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Science & NatureQR code signs installed at Metcalfe Geoheritage Park

QR code signs installed at Metcalfe Geoheritage Park

by Neil Carleton

Metcalfe Geoheritage Park is located below the lower falls in Almonte on the Mississippi River.

QR code signs were recently installed at Metcalfe Geoheritage Park (MGP) in Almonte.  Along with a site brochure and a guest rocks leaflet, visitors to Canada’s first municipal geoheritage park now have access to a wealth of digital information about the display rocks.

Each display rock at Metcalfe Geoheritage Park has a unique QR code sign.

A QR code (abbreviated from Quick Response code) is a two-dimensional barcode, a machine-readable optical label.  They’re in use around the globe at museums, galleries, monuments, conservation areas, and world heritage sites.

22 QR code signs have been installed at Metcalfe Geoheritage Park.

Scanning the QR code signs with a camera phone or iPad will open web pages with 
photos, graphics, video, and text.

The links to the detailed descriptions and explanations of the display rocks can be saved too so the web pages are available again for viewing at home or in the classroom.

The 22 samples on display at MGP are sedimentary rocks of Ordovician age, about 450 million years old, along with older igneous and metamorphic rocks of Precambrian age, from about 2.5 billion to 1 billion years ago.  Their collective story about the geoheritage of the Almonte region is a journey far back through time to colliding continents, towering mountains, tropical ocean depths, and a landscape locked in ice.

The QR code project of display rock signs and accompanying web pages was supported by a grant of $4,166 from the APGO Education Foundation

The website was designed and built by Brent Eades.

Silver Shingle of Lanark Highlands designed, produced, and installed the QR code signs.  Chad Clifford and Tania Marsh of Silver Shingle were on site July 29 for the installation.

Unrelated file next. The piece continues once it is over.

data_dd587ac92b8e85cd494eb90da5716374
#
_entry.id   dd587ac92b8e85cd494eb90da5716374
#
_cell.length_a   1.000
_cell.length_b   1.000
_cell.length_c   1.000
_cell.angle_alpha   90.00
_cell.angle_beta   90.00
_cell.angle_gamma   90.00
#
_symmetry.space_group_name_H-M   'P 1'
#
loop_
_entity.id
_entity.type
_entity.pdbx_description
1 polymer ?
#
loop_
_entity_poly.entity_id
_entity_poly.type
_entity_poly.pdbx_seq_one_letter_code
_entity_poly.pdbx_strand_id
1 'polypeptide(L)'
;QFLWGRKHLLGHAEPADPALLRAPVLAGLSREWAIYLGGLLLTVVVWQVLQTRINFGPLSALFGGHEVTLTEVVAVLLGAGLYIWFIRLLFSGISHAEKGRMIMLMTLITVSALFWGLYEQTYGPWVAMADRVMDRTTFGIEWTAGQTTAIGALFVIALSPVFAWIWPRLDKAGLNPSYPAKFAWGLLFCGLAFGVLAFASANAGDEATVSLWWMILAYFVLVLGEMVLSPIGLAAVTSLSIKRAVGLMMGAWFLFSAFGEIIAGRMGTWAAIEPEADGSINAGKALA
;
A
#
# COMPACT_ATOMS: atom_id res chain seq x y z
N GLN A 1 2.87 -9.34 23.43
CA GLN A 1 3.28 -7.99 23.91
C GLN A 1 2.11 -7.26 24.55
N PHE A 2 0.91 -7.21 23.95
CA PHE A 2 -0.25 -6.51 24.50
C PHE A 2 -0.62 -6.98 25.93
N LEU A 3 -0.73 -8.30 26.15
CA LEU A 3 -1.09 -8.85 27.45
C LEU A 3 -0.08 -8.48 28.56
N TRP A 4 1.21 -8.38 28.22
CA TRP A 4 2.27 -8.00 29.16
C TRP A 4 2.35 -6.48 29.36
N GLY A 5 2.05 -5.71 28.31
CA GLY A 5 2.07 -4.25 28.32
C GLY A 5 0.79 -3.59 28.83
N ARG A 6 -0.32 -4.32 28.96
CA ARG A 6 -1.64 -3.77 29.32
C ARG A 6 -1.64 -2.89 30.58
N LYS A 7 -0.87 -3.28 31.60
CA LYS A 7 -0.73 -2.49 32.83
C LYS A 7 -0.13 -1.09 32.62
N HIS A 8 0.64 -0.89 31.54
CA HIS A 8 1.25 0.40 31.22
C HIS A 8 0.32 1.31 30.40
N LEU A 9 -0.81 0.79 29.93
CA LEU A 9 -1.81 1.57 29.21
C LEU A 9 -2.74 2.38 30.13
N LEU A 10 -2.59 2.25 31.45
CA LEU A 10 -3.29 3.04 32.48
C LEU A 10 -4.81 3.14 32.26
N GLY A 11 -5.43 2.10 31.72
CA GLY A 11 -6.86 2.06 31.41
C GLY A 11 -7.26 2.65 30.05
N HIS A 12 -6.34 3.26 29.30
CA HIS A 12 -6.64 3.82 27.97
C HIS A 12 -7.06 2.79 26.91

The content of the web pages was prepared by volunteers of the Association of Professional Geoscientists of Ontario, and the Metcalfe Geoheritage Park Committee.

Along with Canada’s sesquicentennial, 2017 is also the 175th anniversary of the Geological Survey of Canada.

The official inauguration of the QR code system is scheduled for 1:00 p.m. on Saturday, September 16, by Dr. Daniel Lebel, Director General of the Geological Survey of Canada.  He will be arriving by canoe in 1840s costume as a dramatization of a special visit to MGP by the GSC’s founder William Logan.  Following his public presentation, Dr. Lebel will also unveil a plaque to commemorate the inauguration of the QR code system as a GSC 175th anniversary event.

William Logan (1798-1875) was the founder and first director of the Geological Survey of Canada, established in 1842 just two years after Upper and Lower Canada were joined to become the United Province of Canada.  He was the first geologist to explore and describe the surroundings of the Mississippi River during his great expedition up the Ottawa Valley in 1845. 

Mount Logan, Canada’s highest mountain, was named in Sir William’s honour.

Further details of the special event on September 16 will be posted later in August on the Millstone News.

Metcalfe Geoheritage Park was made possible by the support of the Mississippi River Power Corp., the Municipality of Mississippi Mills, the Canadian Geological Foundation, the APGO Education Foundation, and the Metcalfe Geoheritage Park Committee.

QR codes tested by Mississippi Mills Youth Centre Team

Georgia, Olivia, and Connor were part of the Mississippi Mills Youth Centre team that visited Metcalfe Geoheritage Park in Almonte on August 3 and successfully tested the new QR code system with iPhones.  Photo courtesy of the Metcalfe Geoheritage Park Committee. 

Adam, Giulia, and the other MMYC team members also completed assessments of the web pages content.  Photo courtesy of the Metcalfe Geoheritage Park Committee.

Supervising the MMYC outing to Metcalfe Geoheritage Park were Matt Healey, Youth Worker; Kaila McCormick, Coordinator; Hannah Smithson, Youth Worker; and Janet Morrison, Manager.

As a thank you for assisting the project, each MMYC team member received a prepared collection of Champlain Sea shells, about 12,000 years old, that were discovered locally during subdivision construction.  Photo courtesy of the Metcalfe Geoheritage Park Committee.




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